Financial Experts Offer Tips For Job Hunting

The unemployment rate ticked upward in the month of August, according to government figures released Friday. Overall U.S. employers cut an estimated 54 thousand jobs, bringing the jobless rate to 9.6 percent. This news may not provide much confidence for those looking to get back into the workforce, but better job hunting strategies could increase the odds. Financial planners Louis Barajas and Mario Burney discuss techniques and tips for landing a job in a sluggish economy.

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TONY COX, host:

I'm Tony Cox and this is TELL ME MORE FROM NPR News. Michel Martin is away.

Coming up, thinking well outside the norm to keep black men from spreading the AIDS virus to other black men.

But first, with the unemployment rate hovering close to 10 percent and no recovery in sight, millions of Americans are spending this Labor Day unemployed or forced out of the workforce, and people of color have been especially hard hit by the jobs crisis. The unemployment rate for African-Americans is expected to reach 17 percent and 14 percent for Latinos. On the other hand, white unemployment is about nine percent.

But all is not lost. With the right skills, good connections and a heavy dose of persistence, many formerly unemployed have found their way back to the workforce.

Joining us now to offer tips on how to get a job in this economy is Louis Barajas. He is a financial planner and author of the forthcoming book, "My Street Money." We're also joined by Mario Burney. He is a Washington, D.C.-based executive for Crossroads Employment Services.

Gentlemen, nice to have both of you.

Mr. BURNEY (Vice president operations, Crossroads Employment Services): A pleasure.

Mr. BARAJAS: (Author, "My Street Money "): Thank you, Tony.

COX: Ill start with you, Mario. A lot of folks use the shotgun strategy in their job search. What I mean by that is, they send out a standard resume to as many employers as possible. How effective is that?

Mr. BURNEY: It's actually not effective at all.

COX: Why not?

Mr. BURNEY: Because you really should treat the process as if you are in a current job. You should plan your day out respectively, and then you should also be very strategic about how you place yourself out in the marketplace. And so that includes really targeting companies that really suit sort of your desires and your needs, but as well, that youre truly qualified for. Because you do not want to - the mass, you know, email of your resume just doesnt play anymore in this marketplace.

COX: How many resumes should you have, Mario?

Mr. BURNEY: Oh, I think actually, you should have at the very minimum, two types of resumes. And it really kind of depends on the skill sets that you have and the jobs in which you are trying to apply for. But in the end, I mean both resumes should be very actionable type of resumes. You know, no longer is the sort of the traditional chronological, you know, work that just lists your duties at the position.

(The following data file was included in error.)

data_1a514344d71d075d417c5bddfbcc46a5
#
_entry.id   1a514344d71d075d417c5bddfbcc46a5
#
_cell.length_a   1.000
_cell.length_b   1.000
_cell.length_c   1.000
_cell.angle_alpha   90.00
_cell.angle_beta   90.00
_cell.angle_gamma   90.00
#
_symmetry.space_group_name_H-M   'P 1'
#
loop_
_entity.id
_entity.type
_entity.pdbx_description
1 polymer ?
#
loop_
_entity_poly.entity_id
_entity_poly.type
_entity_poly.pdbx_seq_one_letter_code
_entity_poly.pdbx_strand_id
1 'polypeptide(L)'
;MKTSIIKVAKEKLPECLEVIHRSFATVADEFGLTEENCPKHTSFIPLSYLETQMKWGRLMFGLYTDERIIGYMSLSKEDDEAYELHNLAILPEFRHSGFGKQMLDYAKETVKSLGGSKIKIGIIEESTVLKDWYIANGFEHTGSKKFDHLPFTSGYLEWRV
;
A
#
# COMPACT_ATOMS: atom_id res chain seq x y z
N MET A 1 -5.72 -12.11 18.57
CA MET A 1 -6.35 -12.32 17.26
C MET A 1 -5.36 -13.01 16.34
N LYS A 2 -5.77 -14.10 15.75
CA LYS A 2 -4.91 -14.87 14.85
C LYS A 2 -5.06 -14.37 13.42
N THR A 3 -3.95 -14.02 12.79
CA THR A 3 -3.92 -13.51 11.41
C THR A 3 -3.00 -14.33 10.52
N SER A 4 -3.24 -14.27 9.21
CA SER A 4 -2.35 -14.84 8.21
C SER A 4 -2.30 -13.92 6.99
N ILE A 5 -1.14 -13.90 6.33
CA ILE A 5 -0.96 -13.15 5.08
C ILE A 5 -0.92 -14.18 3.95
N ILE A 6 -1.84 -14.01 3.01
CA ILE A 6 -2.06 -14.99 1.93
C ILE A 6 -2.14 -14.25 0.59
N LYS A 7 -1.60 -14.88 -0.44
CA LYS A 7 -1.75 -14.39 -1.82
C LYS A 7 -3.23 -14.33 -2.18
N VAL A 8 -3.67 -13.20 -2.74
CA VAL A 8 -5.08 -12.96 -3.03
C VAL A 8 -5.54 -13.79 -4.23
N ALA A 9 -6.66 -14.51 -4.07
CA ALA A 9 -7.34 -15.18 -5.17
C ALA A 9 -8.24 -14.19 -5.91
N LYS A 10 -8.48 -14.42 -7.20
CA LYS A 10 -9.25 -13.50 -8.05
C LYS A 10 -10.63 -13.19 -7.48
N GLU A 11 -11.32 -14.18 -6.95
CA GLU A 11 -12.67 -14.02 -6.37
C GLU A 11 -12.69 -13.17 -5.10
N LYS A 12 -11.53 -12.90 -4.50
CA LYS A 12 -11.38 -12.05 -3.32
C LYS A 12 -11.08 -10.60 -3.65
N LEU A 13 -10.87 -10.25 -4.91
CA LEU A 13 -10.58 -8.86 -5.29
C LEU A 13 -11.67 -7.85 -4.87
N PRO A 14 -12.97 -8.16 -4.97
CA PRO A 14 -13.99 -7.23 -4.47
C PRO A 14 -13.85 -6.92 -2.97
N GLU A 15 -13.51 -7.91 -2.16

I mean the job marketing wants to have opportunities that show that youre able to create and that youre able to develop and that youre able to transition within a position.

COX: What about the cover letter?

Mr. BURNEY: Oh...

COX: Is that big deal, no big deal?

Mr. BURNEY: Absolutely. Each cover letter should not be a standard cover letter. I believe cover letters - take the time, the extra 15 minutes to customize the cover letter to the specific jobs, really highlighting your skill sets with the qualifications that are required.

COX: Let's bring Louis into the conversation. Louis, some people are heading back to the classroom with hopes of waiting out the recession until the economy bounces back. Is that a good idea or not so good?

Mr. BARAJAS: Well, Tony it depends. You know, the problem is if youre going to go back to school to develop these skills for the industry that youre in, it makes a lot of sense. But if youre going back to school just to wait it out, I dont think it makes a lot of sense because, you know, there are jobs out there but you have to be focused, you know, as Mario said, you have to be strategic. You have to say I'm going back to school because this is where I lack and these are the skills that I lack and I need to be better prepared, so I'm going to go back to school or get some more training so I can be more valuable in the job market.

And also, if youre going to go back to school, maybe youre going to be leaving a certain industry and going into a new industry, whether it's health care, education, energy or technology, you know, go back to school and learn skills that are transferable to those industries, not just going back and taking another, you know, history class, for example.

COX: Let me follow, should you go into debt to go back to school to try to get a job?